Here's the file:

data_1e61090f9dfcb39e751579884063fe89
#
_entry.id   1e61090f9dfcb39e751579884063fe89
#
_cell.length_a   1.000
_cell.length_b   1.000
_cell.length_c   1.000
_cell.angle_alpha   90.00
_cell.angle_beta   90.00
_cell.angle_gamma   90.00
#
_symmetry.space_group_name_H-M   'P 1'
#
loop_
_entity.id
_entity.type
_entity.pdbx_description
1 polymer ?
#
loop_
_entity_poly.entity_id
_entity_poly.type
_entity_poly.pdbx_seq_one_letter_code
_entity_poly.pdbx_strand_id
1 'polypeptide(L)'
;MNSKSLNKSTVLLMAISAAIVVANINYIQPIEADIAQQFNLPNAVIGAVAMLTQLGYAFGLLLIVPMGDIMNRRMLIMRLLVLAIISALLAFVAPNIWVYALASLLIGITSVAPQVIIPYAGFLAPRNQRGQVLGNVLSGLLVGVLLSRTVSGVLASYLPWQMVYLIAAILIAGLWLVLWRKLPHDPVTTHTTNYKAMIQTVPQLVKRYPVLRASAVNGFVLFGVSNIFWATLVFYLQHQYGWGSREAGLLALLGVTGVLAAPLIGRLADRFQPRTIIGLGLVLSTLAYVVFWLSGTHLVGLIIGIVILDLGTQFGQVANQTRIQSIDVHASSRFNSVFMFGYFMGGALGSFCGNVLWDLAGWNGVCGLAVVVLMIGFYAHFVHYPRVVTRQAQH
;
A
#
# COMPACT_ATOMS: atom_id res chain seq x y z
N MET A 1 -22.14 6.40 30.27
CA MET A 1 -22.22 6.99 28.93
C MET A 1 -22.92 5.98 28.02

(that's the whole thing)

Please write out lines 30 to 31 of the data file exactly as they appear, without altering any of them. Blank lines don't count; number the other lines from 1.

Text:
# COMPACT_ATOMS: atom_id res chain seq x y z
N MET A 1 -22.14 6.40 30.27